Los Angeles hospitality mogul Sam Nazarian plans a second Philadelphia hotel, a slightly less pricey sibling of the high-end SLS Lux he's building with local developer Carl Dranoff.
The new $75 million proposal by Nazarian's SBE Entertainment Group and Dranoff Properties calls for a 22-story tower with 76 boutique hotel rooms and 83 apartments at Broad and Pine Streets, about a block south of where the SLS will rise.
The hotel, part of SBE's new Hyde chain, would be priced to compete with the mid-high-end likes of Kimpton Hotel & Restaurant Group's Monaco and Palomar hotels here, while the SLS Lux takes on the Four Seasons and its super-luxury ilk, said Arash Azarbarzin, president of SBE's hotel unit.
The differing price points will keep the company from competing with itself as it attempts to satisfy more of the growing demand for Center City hotel rooms, Azarbarzin said.
"When you go into a city, you want to be able to take advantage of as much of the market as you can," he said.
SBE is doubling down on Philadelphia at a time when the number of visitors has reached new highs. Visit Philadelphia, the local tourism-promotion agency, reported Dec. 22 that Center City hotel occupancy in 2015 was projected to hit a record 77.4 percent.
Other relatively new Philadelphia entrants include San Francisco-based Kimpton, which opened the Monaco near Independence Hall three years after unveiling the Palomar close to Rittenhouse Square in 2009.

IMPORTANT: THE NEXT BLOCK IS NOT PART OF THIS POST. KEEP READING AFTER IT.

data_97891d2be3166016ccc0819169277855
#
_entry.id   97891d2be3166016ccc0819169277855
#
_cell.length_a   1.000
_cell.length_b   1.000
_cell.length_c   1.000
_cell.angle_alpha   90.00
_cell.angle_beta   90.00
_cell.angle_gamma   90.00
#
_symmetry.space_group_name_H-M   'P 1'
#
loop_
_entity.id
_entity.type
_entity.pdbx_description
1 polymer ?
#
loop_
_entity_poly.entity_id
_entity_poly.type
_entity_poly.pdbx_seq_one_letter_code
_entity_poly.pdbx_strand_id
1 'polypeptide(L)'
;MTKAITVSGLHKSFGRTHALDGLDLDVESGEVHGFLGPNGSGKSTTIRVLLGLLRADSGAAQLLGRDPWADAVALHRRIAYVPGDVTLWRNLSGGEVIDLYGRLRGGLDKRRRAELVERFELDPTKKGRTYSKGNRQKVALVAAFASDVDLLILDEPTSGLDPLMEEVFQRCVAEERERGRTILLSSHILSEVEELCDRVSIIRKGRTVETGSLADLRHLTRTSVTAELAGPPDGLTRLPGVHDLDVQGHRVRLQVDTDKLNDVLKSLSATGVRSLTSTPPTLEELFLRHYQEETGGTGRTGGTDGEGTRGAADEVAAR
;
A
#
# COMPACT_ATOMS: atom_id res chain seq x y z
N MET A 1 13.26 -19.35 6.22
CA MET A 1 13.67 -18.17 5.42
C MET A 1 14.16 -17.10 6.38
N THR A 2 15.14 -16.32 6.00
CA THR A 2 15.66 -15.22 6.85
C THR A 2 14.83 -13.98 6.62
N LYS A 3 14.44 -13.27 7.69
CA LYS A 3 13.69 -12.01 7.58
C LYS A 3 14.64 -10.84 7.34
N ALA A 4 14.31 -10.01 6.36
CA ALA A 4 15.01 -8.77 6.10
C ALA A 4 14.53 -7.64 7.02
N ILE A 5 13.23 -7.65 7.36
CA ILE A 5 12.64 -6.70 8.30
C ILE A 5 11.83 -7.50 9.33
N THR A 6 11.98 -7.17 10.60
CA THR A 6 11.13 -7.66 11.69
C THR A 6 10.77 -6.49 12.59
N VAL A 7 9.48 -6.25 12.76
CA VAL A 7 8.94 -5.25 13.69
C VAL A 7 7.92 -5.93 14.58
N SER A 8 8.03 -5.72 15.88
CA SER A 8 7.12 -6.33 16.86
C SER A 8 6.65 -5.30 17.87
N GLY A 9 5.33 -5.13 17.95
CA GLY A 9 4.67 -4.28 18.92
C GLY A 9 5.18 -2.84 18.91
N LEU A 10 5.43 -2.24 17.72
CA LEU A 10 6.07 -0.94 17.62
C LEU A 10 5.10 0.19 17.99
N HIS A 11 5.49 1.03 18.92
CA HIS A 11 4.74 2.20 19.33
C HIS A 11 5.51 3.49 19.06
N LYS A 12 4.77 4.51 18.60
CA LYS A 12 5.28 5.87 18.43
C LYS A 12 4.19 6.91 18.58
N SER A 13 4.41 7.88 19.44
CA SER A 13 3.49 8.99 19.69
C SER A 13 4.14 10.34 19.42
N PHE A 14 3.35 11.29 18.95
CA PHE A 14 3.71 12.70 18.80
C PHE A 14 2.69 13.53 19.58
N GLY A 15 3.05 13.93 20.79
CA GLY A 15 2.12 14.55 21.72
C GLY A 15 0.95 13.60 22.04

Those hotels avoid direct competition by serving different parts of the city, said Peter Tyson, a senior vice president at PKF Consulting/CBRE Hotels.
A third Kimpton was proposed by Miami's Peebles Corp. in that company's winning 2014 bid to redevelop the Family Court building at 1801 Vine St.
Peebles and Kimpton, which has since been acquired by InterContinental Hotels Group, did not return phone messages seeking an update on those plans. Peebles' October application for tax credits to restore the historic court building makes no apparent mention of Kimpton and notes that the filings will be updated "once a hotel operator is secured."
Denver-based Sage Hospitality may also expand in Philadelphia after opening its first hotel here, the Logan, last month, said Peter Karpinski, operations chief of Sage's restaurant affiliate.
"We want to open up in certain marketplaces," he said. "Then we want to cluster in those marketplaces."
Such clustering is common for hotel companies, Tyson said, since it allows human resources, accounting, and other administrative staff to manage multiple properties easily, while giving operators more clout when contracting with outside vendors.
It also gives sales teams more flexibility in booking rooms for big events such as meetings and conferences, he said.
But they don't want to have too many of their own properties in a tight geographic area, Tyson said, since "then they just cannibalize each other."
Azarbarzin said SBE was aware of those dangers when it designed the Hyde to "live next door" to SLS properties by assigning it a different level of luxury.
Staying at Philadelphia's SLS, which is scheduled to open in 2017, will cost $300 to $375 a night, about $50 or $60 more than the Hyde's rates, he said.
The first three Hyde hotels are under construction in and near Miami Beach, home to one of the three SLS properties now in operation.
Dranoff said he hopes to begin work in about a year on the Philadelphia Hyde, which is being designed by BLT Architects and would replace a parking structure made notorious by a 1997 collapse that killed a passing judge.
The developer is under contract to buy the property from the estate of real estate speculator Samuel Rappaport and is working to have the parcel rezoned to permit the tower's height and density.
"Sam Nazarian had told me that they felt Philadelphia could support a second brand, and they told me to keep my eyes open," Dranoff said. "I did, and I found this site."